THE GRASS IS GREENER IN THE MINEFIELD: These children were photographed recently collecting grass inside a mine or IED field surrounding the Nepal Army's Eastern Divisional Headquarters. The explosives have been laid in the area to the righ, marked with signs saying 'Bomb' in Nepali.
Across Nepal, the barbed wire perimeters of army bases are where the grass grows tallest. Children often sneak in to cut grass for the family livestock, oblivious of the fact that the area is a minefield.
Besides the continued suffering of the relatives of the dead and disappeared and the daily struggle of tens of thousands who were wounded, the other enduring legacy of the war are the explosives left behind. Explosive remnants of war continue to maim and kill long after the wars are over.
Two years after the end of hostilities, the army's landmines and the improvised explosive devices (IED) of the Maoists still lie scattered across the land. Despite the mine-clearing operations and an awareness campaign, people are still dying and being maimed by explosives. Many of them are children.
According to Luhar Danee, Mine Action Consultant at UNICEF, 321 people have fallen prey to victim-activated explosives since the ceasefire in April 2006. 54 of them died.
The three children were about to lift the concertina wire and go into the minefield to cut grass when they spotted the photographer. They seemed to know it was a restricted area.The soldiers on sentry duty in the bunkers above the minefield either did't see the children, or didn't try to stop them.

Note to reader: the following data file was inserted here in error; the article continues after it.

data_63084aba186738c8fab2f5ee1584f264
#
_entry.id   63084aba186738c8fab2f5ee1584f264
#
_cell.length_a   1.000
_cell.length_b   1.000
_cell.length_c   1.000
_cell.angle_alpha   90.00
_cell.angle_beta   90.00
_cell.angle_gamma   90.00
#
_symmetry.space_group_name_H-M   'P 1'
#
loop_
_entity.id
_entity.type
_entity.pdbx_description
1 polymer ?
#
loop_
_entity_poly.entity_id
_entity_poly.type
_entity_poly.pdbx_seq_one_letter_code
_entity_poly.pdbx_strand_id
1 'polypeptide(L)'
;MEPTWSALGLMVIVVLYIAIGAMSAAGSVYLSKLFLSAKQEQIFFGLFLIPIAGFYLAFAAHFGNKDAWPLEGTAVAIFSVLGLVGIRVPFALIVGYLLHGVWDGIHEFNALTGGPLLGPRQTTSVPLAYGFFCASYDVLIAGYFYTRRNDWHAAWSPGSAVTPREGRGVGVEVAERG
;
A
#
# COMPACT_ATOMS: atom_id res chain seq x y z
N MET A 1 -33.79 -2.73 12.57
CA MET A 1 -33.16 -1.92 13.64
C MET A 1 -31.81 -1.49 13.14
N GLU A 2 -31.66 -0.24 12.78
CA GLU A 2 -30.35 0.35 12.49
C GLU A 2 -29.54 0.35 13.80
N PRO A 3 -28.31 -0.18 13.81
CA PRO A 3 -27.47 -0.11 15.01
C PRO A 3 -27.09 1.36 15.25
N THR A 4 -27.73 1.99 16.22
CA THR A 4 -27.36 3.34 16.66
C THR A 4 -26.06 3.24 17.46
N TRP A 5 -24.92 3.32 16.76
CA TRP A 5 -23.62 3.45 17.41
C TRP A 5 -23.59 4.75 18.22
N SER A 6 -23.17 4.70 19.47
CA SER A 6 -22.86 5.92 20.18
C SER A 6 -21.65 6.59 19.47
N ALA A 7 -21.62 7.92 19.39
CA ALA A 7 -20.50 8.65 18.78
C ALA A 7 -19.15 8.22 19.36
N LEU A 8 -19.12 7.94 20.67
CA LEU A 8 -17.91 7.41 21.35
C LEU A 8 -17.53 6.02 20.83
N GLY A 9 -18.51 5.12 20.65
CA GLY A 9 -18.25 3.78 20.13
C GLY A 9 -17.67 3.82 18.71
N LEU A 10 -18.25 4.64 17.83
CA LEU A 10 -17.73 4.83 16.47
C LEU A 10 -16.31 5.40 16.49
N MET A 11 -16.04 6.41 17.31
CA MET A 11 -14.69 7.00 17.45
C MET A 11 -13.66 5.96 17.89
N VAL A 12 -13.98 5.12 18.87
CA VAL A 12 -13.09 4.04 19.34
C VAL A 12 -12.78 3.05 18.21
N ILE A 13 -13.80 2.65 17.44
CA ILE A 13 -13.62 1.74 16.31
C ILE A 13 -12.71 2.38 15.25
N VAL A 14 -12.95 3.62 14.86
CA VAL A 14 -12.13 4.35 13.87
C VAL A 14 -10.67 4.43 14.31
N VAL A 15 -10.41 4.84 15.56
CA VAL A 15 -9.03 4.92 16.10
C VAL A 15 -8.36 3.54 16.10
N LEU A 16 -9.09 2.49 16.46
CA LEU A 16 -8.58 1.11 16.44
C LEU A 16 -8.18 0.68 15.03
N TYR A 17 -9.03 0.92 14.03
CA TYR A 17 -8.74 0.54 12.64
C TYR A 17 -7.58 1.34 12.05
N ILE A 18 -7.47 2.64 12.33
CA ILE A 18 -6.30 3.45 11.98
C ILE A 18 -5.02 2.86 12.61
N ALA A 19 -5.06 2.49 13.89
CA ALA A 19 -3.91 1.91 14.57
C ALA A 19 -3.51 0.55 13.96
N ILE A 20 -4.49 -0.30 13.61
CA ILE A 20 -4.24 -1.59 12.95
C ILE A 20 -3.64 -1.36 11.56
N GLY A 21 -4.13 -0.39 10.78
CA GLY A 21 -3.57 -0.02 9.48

"More than half the causalities are children who have lost their limbs or lives playing with or tampering with explosive devices that lie scattered in former clash sites," says Danee. "Recently, there has also been an increase in the number of incidents involving women who have entered mined perimeters to cut grass or forage for mushrooms and other forest products."
Despite continued awareness-raising campaigns and mine risk education activities carried out throughout the country, the threat of explosives still loom large mainly for children and women.
"Nepal still ranks quite high amongst countries where children are falling prey to victim-activated explosions," says Danee, who says more needs to be done to spread awareness about explosives and clear them.
Shrinkhala Sharma in Sunsari